Here are some tips to use when applying for an SBA loan. Obtaining finance to buy a business is particularly challenging. One of the advantages of buying a business in the United States that very few other countries have to assist with this process is the Small Business Administration or the SBA as it is commonly called. If you have retirement money in a 401(k) plan, this money can be used to move into a corporation and fund the purchase or down payment to buy a business. This option can be combined with an SBA loan. Both of these processes are very formal and deliberate and therefore take time, but if applying for an SBA loan is part of your business acquisition plan, consider the following 5 tips.
1. SBA lenders make their decision to approve a loan from a risk model not an opportunity model. That is, you can have the next best new small business idea in the world but SBA lenders approve loans against cash flow. That is, if the business exists and it has positive cash flow, that’s the first thing a lender wants to see.
2. If you want to use the loan to buy an existing business with a positive cash flow, the banks will understand that the current owner of the business will most likely have non-business expenses sitting on the business profit and loss statement so it reduces the amount of tax the business owner pays. These non-core non-business expenses are called add-backs and to get at the net operating cash flow of the business, they will accept a reasonable number and amount of add backs through a recasting of the financial statements. These add backs must be legal and easy to identify.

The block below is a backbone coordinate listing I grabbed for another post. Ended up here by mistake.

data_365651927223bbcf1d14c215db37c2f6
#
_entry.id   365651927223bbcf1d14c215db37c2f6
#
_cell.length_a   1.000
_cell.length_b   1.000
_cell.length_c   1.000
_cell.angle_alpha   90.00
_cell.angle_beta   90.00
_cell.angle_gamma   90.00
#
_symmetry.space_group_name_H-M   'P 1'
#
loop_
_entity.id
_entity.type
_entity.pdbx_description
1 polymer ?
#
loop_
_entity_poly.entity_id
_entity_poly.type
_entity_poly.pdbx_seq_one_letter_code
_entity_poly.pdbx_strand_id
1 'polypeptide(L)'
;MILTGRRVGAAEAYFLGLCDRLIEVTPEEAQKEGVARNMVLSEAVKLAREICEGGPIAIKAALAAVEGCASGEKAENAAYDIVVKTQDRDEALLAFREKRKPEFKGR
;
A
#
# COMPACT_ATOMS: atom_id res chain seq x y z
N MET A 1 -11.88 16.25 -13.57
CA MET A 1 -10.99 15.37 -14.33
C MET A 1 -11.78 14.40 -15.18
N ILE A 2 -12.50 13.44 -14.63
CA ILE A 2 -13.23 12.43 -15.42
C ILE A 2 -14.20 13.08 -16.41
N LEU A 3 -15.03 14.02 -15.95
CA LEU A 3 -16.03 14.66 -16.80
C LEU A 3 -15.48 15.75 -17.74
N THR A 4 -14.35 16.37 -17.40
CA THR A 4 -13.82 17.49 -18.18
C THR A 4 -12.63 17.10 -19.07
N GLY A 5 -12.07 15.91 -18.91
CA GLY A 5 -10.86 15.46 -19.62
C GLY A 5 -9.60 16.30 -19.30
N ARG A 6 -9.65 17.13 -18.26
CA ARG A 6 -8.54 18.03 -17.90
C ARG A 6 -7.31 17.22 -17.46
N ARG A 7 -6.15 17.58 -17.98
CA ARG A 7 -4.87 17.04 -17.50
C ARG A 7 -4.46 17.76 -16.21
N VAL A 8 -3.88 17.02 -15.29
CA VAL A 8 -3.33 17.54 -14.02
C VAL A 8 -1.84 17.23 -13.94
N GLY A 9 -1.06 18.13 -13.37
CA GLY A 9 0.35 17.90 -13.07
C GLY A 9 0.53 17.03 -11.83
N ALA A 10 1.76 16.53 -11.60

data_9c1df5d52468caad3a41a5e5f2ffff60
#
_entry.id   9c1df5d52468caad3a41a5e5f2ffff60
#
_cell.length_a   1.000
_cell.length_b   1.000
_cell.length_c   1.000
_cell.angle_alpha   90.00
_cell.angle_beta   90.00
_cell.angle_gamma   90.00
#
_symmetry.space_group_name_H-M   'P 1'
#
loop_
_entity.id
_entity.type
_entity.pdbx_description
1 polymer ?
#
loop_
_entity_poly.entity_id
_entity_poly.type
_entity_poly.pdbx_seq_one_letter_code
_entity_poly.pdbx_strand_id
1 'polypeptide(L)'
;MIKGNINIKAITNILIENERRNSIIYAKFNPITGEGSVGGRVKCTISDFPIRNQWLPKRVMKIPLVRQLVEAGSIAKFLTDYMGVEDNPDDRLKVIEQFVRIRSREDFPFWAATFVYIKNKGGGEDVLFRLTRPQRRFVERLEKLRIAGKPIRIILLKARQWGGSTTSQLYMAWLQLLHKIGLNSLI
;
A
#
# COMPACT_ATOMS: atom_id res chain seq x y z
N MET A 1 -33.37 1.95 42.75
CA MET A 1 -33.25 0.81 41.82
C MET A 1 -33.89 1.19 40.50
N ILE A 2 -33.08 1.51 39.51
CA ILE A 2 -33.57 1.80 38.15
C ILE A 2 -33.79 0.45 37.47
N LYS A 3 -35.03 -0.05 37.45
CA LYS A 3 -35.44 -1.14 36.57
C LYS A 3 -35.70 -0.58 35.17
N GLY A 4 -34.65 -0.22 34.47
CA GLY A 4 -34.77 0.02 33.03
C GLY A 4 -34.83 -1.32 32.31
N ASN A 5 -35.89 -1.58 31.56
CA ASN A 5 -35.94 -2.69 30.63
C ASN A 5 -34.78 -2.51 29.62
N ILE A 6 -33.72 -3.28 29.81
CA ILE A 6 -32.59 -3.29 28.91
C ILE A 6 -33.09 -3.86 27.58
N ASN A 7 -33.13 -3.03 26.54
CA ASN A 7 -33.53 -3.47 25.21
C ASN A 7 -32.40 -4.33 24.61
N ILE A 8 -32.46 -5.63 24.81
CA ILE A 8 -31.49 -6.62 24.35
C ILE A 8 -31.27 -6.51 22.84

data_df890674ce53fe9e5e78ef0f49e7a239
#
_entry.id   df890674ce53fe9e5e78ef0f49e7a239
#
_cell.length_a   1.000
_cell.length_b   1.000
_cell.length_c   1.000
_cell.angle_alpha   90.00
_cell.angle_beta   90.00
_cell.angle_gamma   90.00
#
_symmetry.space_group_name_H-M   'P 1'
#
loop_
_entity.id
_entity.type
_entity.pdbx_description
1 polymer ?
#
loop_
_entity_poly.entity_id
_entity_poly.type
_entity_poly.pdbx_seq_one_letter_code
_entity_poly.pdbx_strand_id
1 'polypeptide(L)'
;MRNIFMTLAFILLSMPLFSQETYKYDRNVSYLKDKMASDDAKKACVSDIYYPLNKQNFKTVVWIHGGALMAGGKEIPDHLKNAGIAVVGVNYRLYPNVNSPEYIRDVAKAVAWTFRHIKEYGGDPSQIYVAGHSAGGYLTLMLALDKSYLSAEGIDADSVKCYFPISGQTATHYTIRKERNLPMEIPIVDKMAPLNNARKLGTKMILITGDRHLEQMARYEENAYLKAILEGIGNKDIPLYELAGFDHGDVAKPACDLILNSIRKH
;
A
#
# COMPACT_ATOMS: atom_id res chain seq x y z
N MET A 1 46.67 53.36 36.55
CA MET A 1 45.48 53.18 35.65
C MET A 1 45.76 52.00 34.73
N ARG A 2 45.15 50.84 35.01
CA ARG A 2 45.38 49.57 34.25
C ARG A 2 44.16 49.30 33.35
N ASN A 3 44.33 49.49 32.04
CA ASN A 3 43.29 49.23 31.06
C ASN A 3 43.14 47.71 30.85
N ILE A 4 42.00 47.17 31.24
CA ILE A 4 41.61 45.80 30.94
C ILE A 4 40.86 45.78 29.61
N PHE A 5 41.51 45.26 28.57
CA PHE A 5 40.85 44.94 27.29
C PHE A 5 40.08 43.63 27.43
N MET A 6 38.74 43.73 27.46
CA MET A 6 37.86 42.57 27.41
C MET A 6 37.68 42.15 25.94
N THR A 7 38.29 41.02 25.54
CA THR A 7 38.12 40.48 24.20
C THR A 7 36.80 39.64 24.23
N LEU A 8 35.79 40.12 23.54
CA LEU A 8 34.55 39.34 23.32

3. A recent requirement to the SBA loan application process is that the banks need to obtain an independent third party valuation of the business to support their loan decision process. The valuation must be realistic and defensible, that is, the appraiser needs to explain in their valuation report how they arrived at the final value of the business.
4. If a lender approves an SBA loan and the borrower defaults, the SBA has auditors who look at the loan application and approval process used by the bank. The auditor’s ultimate responsibility is to understand the loan application process and why it was approved and then understands why the borrower defaulted.
5. If the SBA loan auditors are not satisfied the loan application was handled correctly, they can withdraw the ability of the bank to approve SBA loans and be covered by the risk mitigation the SBA provides. If the bank does not have preferred lender status, the bank can be prohibited from applying for presenting loans for approval.
The bottom line is, banks have a lot at stake including not getting it wrong; so be patient with their process as ultimately the person at the bank who approves the loan is responsible. The SBA loan process provides great help to business buyers (and indirectly, business sellers) as it provides a source of funds for entrepreneurs. Over recent years those rules became much more difficult and therefore saw a large drop in the number of loans approved. This is now starting to change but a business must present itself in the best light possible to have any chance of obtaining an SBA loan.
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